Tag Archives: multimax

Use PocketWizard SpeedCycler to get 2 Dramatically Different Looks in an Instant

This blog post was originally shared over 5 years ago and yet the story is timeless: Photographer fulfills his artistic vision while meeting the needs of his client by leveraging the power of PocketWizard!

The Big Opportunity!

Alexis Cuarezma is a portrait photographer with a specialty in photographing sports figures. One of his big breaks was when he was asked to photograph an athlete, Shayne Skov, for Sports Illustrated. His assignment: keep it simple on a plain gray background. However, simple is not Cuarezma’s style and who knew when he’d have the opportunity to shoot for SI again? He knew he needed to fulfill the simple assignment, but it was also a great opportunity to showcase his artistry.

PocketWizard to the Rescue

A feature of the MultiMAX II is SpeedCycler which makes it possible to set up multiple lighting scenarios and cycle through them with each click of the shutter. Although SpeedCycler was originally designed for sports photographers and others who needed continuous drive but whose lights couldn’t recycle fast enough, Cuarezma tasked SpeedCycler for something a little more creative.


Cuarezma set up two groups of light – A and B as shown highlighted blue and red.

One Pose, Two Shots, Two Dramatically Different Looks

Using PocketWizard’s unique SpeedCycler functionality, Cuarezma captured two separate exposures in milliseconds – one exposure lit using his dramatic style with colored gels immediately followed by a second exposure per his instructions – simple on a gray background.

Two dramatically different looks, all captured in camera.

The Dream Come True

Cuarezma’s style was well received. He took a chance and turned a simple portrait assignment into a creative, dramatic, and dynamic photo shoot. His “outside the box” thinking ended up with a double-page spread in Sports Illustrated – a dream come true.

The image as it appeared in Sports Illustrated. We’re so happy to be part of this success story!

Check out Behind the Scenes

Alexis created the behind the scenes video of the shoot – check it out!

 To see more of Alexis Cuarezma’s work, check out his website.

All images, videos, and quotes in this post are used with permission images ©Alexis Cuarezma all rights reserved; story is ©PocketWizard. Feel free to link to this blog post, but please do not replicate or repost elsewhere without permission.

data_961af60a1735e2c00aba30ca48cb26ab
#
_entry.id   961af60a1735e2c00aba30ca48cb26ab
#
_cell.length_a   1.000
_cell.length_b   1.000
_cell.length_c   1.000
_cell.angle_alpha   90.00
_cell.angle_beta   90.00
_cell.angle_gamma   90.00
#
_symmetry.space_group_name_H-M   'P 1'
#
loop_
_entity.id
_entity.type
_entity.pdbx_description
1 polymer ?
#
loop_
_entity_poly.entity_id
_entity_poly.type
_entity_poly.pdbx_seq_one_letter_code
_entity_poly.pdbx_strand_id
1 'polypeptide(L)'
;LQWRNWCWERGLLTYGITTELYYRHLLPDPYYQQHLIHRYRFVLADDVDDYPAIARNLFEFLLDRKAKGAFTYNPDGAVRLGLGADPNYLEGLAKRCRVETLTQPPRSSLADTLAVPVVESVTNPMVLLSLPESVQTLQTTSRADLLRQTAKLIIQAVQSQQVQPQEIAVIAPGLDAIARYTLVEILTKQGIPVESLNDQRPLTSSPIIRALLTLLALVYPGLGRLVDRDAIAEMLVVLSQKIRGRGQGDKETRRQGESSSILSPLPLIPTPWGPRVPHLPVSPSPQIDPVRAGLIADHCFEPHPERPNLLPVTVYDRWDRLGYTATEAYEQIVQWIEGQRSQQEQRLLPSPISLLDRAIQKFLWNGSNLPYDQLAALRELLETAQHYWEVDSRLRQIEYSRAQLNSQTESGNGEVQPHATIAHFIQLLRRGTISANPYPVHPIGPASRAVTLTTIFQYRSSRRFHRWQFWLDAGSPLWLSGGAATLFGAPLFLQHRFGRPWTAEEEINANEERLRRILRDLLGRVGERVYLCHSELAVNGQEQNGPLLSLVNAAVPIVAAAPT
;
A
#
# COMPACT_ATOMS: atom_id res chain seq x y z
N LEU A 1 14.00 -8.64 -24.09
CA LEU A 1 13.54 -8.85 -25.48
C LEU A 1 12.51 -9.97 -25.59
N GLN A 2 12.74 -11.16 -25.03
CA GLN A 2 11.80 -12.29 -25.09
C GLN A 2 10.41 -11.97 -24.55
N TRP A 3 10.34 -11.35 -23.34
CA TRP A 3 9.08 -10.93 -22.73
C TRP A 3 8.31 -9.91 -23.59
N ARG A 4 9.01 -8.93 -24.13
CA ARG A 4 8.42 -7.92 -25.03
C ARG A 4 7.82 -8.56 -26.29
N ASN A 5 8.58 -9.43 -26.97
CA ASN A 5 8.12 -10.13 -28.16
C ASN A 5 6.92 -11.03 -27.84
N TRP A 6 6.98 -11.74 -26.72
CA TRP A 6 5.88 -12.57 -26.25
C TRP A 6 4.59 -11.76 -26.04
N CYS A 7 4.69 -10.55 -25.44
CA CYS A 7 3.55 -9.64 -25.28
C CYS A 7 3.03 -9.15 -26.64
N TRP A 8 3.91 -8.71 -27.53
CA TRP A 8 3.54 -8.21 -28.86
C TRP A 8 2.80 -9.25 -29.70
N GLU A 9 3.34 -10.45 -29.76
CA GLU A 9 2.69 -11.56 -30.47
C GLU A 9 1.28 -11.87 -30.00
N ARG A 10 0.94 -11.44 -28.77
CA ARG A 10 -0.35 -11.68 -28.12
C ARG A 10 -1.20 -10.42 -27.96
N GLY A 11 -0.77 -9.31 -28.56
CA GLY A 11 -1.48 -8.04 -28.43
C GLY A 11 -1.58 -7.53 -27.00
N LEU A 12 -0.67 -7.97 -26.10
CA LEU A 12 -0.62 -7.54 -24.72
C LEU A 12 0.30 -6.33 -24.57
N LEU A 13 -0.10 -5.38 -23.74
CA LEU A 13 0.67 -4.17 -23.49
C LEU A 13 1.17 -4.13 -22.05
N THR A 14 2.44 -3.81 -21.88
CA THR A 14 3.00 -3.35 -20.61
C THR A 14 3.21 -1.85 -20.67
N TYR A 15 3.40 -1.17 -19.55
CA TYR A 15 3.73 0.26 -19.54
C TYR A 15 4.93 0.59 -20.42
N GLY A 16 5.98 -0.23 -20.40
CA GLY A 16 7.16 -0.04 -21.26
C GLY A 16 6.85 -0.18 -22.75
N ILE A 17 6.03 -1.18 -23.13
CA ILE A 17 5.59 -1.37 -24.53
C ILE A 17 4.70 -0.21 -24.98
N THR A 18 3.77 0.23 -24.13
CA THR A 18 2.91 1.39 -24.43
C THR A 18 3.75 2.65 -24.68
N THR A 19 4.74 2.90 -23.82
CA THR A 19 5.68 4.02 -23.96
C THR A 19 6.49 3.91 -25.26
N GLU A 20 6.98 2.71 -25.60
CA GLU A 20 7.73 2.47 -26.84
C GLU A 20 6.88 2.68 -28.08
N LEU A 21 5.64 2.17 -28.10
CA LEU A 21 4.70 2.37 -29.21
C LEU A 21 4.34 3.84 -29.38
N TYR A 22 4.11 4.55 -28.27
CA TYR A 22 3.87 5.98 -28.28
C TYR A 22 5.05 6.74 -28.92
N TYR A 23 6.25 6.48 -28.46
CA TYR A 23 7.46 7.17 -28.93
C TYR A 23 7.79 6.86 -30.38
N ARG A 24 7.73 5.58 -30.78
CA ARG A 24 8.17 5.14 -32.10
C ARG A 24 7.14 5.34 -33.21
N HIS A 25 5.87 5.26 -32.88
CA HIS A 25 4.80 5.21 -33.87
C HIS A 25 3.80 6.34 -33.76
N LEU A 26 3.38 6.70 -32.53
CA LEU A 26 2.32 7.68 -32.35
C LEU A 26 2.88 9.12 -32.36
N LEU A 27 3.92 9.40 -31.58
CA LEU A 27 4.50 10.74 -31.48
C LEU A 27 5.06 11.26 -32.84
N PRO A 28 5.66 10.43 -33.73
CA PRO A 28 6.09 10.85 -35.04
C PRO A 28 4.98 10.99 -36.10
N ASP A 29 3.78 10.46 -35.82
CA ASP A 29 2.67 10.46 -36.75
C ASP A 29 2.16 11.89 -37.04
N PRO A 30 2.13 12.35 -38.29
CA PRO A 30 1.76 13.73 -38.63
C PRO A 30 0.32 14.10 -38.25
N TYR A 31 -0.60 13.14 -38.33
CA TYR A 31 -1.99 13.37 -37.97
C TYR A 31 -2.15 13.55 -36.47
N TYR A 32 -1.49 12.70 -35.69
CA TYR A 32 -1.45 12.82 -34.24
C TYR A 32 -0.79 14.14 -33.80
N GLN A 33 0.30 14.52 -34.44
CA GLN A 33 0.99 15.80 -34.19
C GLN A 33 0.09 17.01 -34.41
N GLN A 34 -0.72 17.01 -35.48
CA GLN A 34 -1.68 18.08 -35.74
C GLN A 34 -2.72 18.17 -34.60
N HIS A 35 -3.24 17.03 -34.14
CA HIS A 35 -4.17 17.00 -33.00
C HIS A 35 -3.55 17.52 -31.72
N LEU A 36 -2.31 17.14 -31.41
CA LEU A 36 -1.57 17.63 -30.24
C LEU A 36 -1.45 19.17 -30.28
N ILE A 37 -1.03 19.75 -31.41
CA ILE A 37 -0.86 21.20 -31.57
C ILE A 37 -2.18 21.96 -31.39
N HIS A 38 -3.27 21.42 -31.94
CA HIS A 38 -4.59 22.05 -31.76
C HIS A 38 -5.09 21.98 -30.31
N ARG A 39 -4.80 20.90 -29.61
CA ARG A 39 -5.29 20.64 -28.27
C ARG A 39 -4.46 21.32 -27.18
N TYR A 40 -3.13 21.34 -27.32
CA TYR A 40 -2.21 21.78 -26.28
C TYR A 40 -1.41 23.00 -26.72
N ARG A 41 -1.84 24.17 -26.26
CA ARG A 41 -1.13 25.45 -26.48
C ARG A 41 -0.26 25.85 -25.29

Shooting the Upcoming Total Lunar Eclipse

The photographers that work for PocketWizard can’t wait to photograph the upcoming lunar eclipse called the Super Wolf Blood Moon Lunar Eclipse. Depending on where you live, it will start on the evening of Sunday, January 20, 2019 and for others, in the early morning of January 21. To check when the eclipse will be happening for you, check out the Time and Date site here.

In preparation, we wanted to share with you our tips and equipment along with some of our favorite links to help you  successfully capture this celestial event.

Plan

Make sure to choose your location wisely. We like to use the scouting app Photopills when looking for the best locations to shoot. They even wrote a guide for the lunar eclipse that you can read here.

Once you know where you will shoot, check the weather to make sure you’re prepared. You don’t want to be out in the cold without a hat or in the rain with no chance of seeing the moon.

Equipment

An iPhone isn’t going to cut it when trying to shoot the moon. For this shoot you’re going to need a DLSR or mirrorless camera. A tripod will also be necessary to make sure your camera is stable as possible.

To further reduce camera shake you will want to use a trigger release. Our favorite is using two PocketWizard Plus III radios. One radio goes on your camera’s hot shoe and connected to the camera with a remote camera cable. The camera is triggered by pressing the “Test” button on the 2nd radio you hold in your hand. This setup will allow you to trigger several cameras at once or even from your warm living room or car while your camera braves the cold.

Try a Time-Lapse

You can also consider a time-lapse. Check out this tutorial on PhotographyLife.com which as some amazing examples.

For this you will need to use a MultiMAX II with intervalometer with a remote camera cable. This will allow you to shoot the whole event in a sequence and then stitch it together in photoshop later. This is a  great option if you are trying to highlight the landscape as well as the moon. For information on how to set up the MultiMAX II, check out the user guide, page 35.

Camera Settings

We suggest you shoot in Manual mode and keep your aperture around F/8 and your shutter speed at 1/250 to freeze the movement of the full moon. You might be surprised as how fast it is moving. Try and keep your ISO as low as it can go and increase as needed. Check your images and adjust your settings accordingly. Visit our friends at B&H for a great tutorial on photographing a lunar eclipse with an in-depth discussion on settings.

Get creative! The eclipse will last a relatively long time. Using a PocketWizard and off camera flash, try a pop of light in the foreground to capture some foreground elements or to capture a rim lit silhouette. Follow this link to earlier blog for inspiration.

Get some good shots? Share them on Instagram and tag us! @PocketWizard.  We can’t wait to see your creative approach!